For much of her life, it was the men’s mitzvot that occupied Haviva Ner David. After applying to Yeshiva University’s rabbinical program and receiving no response, she struggled for more than a decade before eventually becoming one of the first women granted the equivalent of an Orthodox semicha, or rabbinic ordination. Having reclaimed a space traditionally reserved only for men, Ner David began looking elsewhere.
“As I grew into a more mature feminism,” she writes in the introduction of her new book, Chanah’s Voice, “I knew that in order to embrace my Judaism fully and discover my Jewish soul, I had to take a much-overdue journey into the three ‘women’s’ mitzvoth enumarted by the Mishnah: challah (religious laws around bread baking), nidah (menstruation rituals), and hadlakat ha-ner (Sabbath candle lighting).”
That journey is at the heart of Ner David’s book, and she approaches it with an admirable mixture of the intimate and the erudite, moving from heartfelt personal anecdotes to thoughtful disquisitions about theology and its place in the everyday life. Writing about the mitvah of baking bread, for example, Ner David evokes the teachings of the 19th Century hassidic thinker Rabbi Yehuda Aryeh Leib Alter, known as the Sefat Emet: interpreting the story of the spies Moses dispatched to examine Canaan before the Israelites entry, the Sefat Emet explains that the spies’ moral failure lay in their inability to see the Promised Land’s promise, its inner beauty that could be revealed only if its soon-to-be-inhabitants transformed it into a land flowing with milk and honey. All the spies saw, the Sefat Emet argued, was “the lower world.”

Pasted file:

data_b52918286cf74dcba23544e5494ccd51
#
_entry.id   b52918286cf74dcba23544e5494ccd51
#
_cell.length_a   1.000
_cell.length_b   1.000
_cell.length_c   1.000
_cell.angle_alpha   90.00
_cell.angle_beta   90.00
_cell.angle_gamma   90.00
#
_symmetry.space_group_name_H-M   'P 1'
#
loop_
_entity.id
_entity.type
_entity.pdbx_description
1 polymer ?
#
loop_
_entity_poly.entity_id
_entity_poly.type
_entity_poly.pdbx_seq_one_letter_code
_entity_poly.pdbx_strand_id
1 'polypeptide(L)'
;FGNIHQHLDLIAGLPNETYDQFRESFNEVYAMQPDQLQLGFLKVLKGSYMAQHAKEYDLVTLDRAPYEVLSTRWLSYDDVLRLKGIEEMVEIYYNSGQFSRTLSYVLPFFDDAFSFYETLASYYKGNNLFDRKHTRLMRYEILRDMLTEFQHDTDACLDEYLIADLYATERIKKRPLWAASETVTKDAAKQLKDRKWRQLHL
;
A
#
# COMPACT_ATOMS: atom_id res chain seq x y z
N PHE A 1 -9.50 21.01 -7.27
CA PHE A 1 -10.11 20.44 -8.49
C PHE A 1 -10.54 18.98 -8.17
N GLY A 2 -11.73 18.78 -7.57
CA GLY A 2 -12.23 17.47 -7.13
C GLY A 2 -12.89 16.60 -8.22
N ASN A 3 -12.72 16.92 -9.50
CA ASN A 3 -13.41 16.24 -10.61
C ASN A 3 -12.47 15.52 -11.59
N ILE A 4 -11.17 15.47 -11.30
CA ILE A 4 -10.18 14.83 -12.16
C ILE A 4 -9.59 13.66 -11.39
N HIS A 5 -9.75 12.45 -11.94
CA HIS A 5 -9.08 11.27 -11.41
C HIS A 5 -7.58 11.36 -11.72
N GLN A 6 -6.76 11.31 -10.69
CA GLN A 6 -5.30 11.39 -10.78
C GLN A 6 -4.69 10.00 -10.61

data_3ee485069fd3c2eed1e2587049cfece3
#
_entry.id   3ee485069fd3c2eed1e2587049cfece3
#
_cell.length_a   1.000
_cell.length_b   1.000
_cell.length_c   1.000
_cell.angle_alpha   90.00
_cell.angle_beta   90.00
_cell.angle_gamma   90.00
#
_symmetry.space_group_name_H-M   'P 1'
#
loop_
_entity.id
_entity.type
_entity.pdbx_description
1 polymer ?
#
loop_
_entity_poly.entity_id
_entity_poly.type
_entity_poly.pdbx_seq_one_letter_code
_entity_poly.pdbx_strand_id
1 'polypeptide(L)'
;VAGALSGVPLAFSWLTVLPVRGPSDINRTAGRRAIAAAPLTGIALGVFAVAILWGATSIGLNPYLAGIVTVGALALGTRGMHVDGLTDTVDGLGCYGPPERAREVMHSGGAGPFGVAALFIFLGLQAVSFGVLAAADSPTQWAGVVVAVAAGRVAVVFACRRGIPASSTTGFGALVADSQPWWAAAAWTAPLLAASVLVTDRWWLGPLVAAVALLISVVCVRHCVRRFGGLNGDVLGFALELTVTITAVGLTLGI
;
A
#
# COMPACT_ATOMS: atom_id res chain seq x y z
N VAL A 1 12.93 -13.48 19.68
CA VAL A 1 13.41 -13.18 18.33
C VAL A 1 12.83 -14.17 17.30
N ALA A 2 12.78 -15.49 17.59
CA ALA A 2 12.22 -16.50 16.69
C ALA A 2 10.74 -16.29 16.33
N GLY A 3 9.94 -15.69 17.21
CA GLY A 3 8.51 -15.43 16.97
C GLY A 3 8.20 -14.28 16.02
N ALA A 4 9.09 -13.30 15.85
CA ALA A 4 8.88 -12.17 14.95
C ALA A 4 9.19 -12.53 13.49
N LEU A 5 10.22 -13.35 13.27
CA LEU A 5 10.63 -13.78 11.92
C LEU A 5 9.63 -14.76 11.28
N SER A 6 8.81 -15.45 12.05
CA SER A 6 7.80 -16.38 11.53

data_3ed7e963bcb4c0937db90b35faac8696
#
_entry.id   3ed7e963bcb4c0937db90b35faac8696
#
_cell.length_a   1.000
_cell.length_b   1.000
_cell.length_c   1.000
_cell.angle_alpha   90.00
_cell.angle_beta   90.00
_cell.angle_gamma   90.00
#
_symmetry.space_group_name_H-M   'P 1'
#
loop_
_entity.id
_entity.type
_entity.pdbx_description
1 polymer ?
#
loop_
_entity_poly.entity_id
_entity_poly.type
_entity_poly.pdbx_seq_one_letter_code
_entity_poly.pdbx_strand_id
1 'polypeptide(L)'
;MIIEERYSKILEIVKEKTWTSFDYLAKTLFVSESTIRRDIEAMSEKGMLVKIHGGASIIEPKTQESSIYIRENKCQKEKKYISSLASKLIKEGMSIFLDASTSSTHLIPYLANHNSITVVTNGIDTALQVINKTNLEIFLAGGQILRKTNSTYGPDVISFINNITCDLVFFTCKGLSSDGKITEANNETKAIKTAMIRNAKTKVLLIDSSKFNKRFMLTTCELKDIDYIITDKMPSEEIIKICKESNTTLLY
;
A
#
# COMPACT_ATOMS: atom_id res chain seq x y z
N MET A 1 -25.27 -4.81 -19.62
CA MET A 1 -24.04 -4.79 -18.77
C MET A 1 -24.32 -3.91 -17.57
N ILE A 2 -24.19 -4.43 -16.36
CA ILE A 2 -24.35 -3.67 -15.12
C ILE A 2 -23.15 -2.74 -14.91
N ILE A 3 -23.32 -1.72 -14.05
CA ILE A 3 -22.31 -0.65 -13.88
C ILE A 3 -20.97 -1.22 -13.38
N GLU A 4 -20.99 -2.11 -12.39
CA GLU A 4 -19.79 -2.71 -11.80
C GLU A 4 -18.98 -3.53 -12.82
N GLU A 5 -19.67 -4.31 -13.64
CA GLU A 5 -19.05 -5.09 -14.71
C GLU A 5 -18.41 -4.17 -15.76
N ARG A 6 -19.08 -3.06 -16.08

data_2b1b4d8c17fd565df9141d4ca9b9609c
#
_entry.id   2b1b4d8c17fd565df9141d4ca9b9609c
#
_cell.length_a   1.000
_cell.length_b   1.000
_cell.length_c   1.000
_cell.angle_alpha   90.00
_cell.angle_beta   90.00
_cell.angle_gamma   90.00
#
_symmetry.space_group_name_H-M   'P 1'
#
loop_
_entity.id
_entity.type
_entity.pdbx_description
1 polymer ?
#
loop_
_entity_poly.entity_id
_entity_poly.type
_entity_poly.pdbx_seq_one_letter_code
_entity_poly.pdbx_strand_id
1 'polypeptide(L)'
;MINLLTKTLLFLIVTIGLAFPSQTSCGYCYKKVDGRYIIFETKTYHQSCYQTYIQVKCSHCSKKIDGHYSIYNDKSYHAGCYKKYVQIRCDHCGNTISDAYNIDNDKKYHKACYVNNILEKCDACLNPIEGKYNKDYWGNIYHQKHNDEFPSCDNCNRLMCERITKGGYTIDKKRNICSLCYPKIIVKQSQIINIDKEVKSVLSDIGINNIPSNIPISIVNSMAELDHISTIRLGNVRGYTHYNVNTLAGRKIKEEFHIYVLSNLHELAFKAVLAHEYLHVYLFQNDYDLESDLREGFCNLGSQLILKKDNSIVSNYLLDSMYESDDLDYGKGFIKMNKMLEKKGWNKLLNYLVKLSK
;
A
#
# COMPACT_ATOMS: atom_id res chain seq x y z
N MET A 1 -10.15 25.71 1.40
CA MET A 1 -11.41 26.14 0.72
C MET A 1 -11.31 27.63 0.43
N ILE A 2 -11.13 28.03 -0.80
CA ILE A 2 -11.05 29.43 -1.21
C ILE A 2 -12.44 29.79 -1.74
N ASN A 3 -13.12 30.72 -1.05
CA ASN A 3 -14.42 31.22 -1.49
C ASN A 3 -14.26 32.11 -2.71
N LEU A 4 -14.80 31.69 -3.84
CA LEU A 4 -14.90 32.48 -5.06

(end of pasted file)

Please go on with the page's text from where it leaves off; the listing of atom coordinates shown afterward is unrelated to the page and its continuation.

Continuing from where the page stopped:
Ner David sees the tradition of baking challahs as living up to the Sefat Emet’s urging: “no matter how challenging or hopeless my work of making a home for my family in Israel often seemed,” she writes, “I resolved to remember the Sefat Emet’s teaching that every holy act, no matter how seemingly insignificant in the larger scheme of things, is a step in the direction towards uplifting our often-depressing reality.”
Amen to that, and hallelujah for a book like Chanah’s Voice, as thoughtful a meditation on gender, ritual, and Judaism as any in recent memory.